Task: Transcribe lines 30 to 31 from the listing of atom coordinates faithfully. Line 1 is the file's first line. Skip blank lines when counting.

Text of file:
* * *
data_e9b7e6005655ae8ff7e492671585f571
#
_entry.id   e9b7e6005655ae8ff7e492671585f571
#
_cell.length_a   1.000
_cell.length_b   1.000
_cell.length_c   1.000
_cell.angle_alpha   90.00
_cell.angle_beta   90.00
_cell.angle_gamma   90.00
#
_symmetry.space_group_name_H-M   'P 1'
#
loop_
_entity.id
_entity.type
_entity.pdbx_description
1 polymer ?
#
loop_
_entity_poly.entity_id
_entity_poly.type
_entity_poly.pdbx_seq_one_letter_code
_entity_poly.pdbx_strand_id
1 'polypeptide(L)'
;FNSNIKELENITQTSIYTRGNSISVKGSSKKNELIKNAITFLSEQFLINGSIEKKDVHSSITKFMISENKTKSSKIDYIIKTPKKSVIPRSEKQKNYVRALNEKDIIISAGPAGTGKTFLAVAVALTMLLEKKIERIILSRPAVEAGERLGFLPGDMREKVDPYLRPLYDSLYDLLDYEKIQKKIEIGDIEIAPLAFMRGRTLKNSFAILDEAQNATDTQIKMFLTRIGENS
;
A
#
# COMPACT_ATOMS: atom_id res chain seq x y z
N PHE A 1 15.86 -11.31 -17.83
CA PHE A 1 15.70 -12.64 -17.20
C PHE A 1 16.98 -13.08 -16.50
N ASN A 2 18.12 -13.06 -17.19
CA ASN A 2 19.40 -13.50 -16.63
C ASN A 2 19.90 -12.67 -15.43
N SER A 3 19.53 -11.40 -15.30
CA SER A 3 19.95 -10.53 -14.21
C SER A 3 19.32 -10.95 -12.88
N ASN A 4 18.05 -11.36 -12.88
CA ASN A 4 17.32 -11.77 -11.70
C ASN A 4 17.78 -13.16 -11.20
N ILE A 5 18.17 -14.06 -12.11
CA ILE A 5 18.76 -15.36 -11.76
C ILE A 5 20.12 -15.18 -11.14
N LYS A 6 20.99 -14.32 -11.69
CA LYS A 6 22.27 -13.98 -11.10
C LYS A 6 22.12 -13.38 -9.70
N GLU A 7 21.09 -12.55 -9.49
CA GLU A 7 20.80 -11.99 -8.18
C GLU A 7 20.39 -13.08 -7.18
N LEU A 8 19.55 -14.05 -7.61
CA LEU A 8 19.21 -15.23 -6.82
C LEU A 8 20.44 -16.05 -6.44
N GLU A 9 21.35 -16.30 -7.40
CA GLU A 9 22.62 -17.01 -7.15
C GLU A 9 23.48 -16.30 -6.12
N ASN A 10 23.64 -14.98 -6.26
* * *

# COMPACT_ATOMS: atom_id res chain seq x y z
N PHE A 1 15.86 -11.31 -17.83